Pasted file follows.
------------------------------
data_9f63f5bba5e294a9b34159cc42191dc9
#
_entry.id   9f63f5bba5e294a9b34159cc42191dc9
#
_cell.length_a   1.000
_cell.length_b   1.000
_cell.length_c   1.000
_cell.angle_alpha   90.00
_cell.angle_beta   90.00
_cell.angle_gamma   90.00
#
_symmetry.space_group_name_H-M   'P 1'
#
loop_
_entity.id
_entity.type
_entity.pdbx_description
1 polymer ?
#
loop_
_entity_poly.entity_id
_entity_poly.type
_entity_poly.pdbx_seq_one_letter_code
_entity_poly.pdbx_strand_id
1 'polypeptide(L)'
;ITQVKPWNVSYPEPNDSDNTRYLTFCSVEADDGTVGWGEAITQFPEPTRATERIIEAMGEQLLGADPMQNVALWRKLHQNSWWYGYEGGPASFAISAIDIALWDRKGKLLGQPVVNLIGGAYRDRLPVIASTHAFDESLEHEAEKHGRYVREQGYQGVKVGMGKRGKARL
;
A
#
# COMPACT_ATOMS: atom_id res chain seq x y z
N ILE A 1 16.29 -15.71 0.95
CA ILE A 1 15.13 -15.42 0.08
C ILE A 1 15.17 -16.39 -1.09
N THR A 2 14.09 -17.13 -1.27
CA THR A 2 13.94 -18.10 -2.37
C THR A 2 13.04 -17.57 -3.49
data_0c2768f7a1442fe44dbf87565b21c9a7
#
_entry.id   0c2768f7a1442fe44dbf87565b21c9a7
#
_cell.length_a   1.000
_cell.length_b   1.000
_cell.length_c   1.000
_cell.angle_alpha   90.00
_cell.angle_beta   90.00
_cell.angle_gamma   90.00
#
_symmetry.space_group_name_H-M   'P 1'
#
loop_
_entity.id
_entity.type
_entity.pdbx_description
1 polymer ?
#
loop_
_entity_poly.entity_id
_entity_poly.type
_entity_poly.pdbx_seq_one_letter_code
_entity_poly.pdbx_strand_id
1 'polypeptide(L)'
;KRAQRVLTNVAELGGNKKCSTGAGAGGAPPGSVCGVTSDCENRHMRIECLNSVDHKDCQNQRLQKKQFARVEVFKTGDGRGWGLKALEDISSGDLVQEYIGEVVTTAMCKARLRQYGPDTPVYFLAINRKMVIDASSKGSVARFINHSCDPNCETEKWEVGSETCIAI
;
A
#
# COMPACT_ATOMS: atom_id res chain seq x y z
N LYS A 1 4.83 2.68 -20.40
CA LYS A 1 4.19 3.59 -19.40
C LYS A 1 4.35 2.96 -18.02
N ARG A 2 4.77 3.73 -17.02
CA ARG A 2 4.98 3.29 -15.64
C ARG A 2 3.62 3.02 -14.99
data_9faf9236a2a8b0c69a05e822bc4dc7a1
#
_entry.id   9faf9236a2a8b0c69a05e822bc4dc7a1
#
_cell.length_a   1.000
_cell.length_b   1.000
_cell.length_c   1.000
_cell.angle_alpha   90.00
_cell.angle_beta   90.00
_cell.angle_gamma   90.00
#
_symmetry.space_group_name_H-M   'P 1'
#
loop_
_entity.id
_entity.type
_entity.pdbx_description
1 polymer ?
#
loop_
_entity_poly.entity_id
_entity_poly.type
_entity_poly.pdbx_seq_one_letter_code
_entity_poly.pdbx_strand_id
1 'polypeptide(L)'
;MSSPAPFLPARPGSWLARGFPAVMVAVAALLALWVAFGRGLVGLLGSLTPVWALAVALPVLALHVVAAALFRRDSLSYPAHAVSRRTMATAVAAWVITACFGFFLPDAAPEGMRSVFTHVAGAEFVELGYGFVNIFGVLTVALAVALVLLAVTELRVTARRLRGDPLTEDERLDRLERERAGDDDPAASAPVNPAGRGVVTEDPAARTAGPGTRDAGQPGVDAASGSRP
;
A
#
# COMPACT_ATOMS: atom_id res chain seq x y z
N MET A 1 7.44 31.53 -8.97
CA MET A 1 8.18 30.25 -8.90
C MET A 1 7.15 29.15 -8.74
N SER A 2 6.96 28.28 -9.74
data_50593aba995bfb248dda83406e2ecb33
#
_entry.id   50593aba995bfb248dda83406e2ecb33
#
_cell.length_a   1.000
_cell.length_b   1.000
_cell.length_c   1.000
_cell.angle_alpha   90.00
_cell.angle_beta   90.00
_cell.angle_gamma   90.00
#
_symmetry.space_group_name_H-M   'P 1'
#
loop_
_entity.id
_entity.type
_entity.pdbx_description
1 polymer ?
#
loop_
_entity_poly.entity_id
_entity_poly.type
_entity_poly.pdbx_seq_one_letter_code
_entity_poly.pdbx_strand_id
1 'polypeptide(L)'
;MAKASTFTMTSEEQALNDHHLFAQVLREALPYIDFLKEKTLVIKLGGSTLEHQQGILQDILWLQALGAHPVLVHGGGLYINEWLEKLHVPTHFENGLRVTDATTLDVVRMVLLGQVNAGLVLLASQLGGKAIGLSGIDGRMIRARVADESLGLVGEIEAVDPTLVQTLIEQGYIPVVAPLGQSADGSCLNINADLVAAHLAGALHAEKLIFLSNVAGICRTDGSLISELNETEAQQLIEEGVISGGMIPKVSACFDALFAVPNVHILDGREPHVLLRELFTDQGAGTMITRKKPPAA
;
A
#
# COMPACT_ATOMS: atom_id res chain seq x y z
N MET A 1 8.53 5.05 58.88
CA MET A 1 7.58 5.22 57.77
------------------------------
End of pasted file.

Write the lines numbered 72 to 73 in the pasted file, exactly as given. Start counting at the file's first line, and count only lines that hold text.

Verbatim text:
C ARG A 2 3.62 3.02 -14.99
data_9faf9236a2a8b0c69a05e822bc4dc7a1